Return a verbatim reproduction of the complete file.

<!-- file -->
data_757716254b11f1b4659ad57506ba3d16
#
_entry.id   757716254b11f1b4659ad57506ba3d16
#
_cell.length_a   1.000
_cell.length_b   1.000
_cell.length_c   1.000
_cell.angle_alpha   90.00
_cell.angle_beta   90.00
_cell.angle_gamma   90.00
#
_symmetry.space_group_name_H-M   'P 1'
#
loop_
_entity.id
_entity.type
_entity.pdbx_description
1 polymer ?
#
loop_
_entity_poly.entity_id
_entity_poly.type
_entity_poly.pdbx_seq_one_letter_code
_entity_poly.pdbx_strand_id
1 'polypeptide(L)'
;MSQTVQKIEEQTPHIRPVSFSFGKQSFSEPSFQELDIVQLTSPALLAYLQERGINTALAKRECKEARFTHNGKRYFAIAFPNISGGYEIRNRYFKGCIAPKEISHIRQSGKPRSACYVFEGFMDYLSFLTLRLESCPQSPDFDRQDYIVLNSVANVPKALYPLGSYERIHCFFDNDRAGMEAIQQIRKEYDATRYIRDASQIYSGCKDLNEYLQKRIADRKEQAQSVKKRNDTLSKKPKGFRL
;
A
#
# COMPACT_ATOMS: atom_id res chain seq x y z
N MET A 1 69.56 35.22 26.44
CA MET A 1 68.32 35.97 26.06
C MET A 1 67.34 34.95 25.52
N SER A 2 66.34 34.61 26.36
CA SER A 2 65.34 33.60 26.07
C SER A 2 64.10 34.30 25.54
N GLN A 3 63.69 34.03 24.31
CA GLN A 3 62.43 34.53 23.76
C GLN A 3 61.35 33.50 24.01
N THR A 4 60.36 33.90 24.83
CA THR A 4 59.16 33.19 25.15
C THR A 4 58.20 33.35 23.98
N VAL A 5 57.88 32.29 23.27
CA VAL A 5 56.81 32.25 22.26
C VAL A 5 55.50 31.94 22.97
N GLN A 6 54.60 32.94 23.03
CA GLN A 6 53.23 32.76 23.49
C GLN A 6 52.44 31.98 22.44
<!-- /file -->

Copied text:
data_757716254b11f1b4659ad57506ba3d16
#
_entry.id   757716254b11f1b4659ad57506ba3d16
#
_cell.length_a   1.000
_cell.length_b   1.000
_cell.length_c   1.000
_cell.angle_alpha   90.00
_cell.angle_beta   90.00
_cell.angle_gamma   90.00
#
_symmetry.space_group_name_H-M   'P 1'
#
loop_
_entity.id
_entity.type
_entity.pdbx_description
1 polymer ?
#
loop_
_entity_poly.entity_id
_entity_poly.type
_entity_poly.pdbx_seq_one_letter_code
_entity_poly.pdbx_strand_id
1 'polypeptide(L)'
;MSQTVQKIEEQTPHIRPVSFSFGKQSFSEPSFQELDIVQLTSPALLAYLQERGINTALAKRECKEARFTHNGKRYFAIAFPNISGGYEIRNRYFKGCIAPKEISHIRQSGKPRSACYVFEGFMDYLSFLTLRLESCPQSPDFDRQDYIVLNSVANVPKALYPLGSYERIHCFFDNDRAGMEAIQQIRKEYDATRYIRDASQIYSGCKDLNEYLQKRIADRKEQAQSVKKRNDTLSKKPKGFRL
;
A
#
# COMPACT_ATOMS: atom_id res chain seq x y z
N MET A 1 69.56 35.22 26.44
CA MET A 1 68.32 35.97 26.06
C MET A 1 67.34 34.95 25.52
N SER A 2 66.34 34.61 26.36
CA SER A 2 65.34 33.60 26.07
C SER A 2 64.10 34.30 25.54
N GLN A 3 63.69 34.03 24.31
CA GLN A 3 62.43 34.53 23.76
C GLN A 3 61.35 33.50 24.01
N THR A 4 60.36 33.90 24.83
CA THR A 4 59.16 33.19 25.15
C THR A 4 58.20 33.35 23.98
N VAL A 5 57.88 32.29 23.27
CA VAL A 5 56.81 32.25 22.26
C VAL A 5 55.50 31.94 22.97
N GLN A 6 54.60 32.94 23.03
CA GLN A 6 53.23 32.76 23.49
C GLN A 6 52.44 31.98 22.44